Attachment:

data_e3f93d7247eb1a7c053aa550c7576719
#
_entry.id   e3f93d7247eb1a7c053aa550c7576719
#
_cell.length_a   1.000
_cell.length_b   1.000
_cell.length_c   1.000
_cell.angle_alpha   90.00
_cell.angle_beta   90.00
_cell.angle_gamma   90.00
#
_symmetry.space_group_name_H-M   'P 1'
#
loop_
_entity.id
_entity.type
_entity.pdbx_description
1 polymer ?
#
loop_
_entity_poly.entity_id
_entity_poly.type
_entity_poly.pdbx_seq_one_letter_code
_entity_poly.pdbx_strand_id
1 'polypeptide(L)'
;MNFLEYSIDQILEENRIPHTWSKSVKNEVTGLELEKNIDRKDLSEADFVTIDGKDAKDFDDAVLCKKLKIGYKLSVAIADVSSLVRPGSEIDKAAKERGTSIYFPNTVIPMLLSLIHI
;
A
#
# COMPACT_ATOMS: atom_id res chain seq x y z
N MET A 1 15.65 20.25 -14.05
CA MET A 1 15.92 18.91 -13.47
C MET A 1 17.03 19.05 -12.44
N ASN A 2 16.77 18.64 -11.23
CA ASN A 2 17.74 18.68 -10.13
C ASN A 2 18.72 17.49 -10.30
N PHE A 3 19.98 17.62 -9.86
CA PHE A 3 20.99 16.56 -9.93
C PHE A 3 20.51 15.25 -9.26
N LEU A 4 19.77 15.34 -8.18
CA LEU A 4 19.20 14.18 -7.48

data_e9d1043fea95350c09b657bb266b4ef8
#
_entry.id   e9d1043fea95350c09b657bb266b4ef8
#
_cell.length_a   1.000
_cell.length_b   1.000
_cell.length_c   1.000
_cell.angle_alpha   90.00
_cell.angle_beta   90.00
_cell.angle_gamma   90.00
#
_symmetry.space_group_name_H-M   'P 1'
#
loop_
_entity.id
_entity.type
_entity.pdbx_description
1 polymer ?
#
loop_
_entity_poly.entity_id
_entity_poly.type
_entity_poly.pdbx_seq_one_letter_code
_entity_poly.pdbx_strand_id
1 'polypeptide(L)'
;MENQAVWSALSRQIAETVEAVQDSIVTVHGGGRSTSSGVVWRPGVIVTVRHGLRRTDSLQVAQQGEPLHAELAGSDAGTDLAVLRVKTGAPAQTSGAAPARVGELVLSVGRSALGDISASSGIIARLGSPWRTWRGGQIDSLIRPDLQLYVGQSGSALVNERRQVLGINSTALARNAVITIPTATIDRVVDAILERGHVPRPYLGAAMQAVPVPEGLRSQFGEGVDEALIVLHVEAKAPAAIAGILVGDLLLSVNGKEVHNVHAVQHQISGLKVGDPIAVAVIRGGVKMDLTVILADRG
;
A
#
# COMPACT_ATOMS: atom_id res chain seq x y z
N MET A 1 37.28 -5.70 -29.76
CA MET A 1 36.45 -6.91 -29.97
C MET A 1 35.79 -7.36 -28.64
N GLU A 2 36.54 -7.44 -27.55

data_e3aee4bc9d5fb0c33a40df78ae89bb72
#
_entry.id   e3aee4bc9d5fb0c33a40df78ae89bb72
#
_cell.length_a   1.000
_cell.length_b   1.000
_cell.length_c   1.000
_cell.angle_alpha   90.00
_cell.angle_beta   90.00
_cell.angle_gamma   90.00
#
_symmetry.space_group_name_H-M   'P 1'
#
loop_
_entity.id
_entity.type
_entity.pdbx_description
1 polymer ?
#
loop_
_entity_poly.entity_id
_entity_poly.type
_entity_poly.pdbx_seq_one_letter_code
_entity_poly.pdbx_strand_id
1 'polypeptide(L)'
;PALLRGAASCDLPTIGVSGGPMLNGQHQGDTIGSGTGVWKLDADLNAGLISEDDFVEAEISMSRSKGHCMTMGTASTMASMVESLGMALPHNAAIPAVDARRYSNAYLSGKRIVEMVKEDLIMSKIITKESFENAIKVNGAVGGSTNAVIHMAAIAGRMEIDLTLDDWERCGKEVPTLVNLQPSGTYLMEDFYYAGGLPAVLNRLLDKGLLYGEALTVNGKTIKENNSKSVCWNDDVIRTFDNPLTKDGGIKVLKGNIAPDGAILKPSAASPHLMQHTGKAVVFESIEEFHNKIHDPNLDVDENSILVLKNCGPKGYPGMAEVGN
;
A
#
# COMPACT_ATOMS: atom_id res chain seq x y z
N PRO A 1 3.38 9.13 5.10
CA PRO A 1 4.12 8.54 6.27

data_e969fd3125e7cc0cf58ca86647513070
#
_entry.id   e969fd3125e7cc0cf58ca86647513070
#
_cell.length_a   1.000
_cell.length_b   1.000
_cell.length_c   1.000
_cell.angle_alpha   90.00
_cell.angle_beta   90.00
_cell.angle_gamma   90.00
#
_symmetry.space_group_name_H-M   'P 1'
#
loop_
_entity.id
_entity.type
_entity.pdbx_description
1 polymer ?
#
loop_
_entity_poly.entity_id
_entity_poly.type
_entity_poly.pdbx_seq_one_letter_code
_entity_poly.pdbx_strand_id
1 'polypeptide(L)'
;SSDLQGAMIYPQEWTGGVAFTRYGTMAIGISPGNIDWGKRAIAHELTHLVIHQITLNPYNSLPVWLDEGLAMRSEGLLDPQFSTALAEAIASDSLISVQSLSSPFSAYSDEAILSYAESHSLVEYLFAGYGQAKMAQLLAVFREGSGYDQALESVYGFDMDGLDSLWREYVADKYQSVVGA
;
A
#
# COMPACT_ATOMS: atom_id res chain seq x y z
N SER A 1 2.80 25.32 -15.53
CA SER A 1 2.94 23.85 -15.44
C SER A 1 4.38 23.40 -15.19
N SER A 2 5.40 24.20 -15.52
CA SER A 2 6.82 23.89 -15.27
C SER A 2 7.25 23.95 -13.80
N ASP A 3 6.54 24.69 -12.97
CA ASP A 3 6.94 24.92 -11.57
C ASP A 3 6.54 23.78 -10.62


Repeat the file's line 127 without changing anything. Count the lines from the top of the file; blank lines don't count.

loop_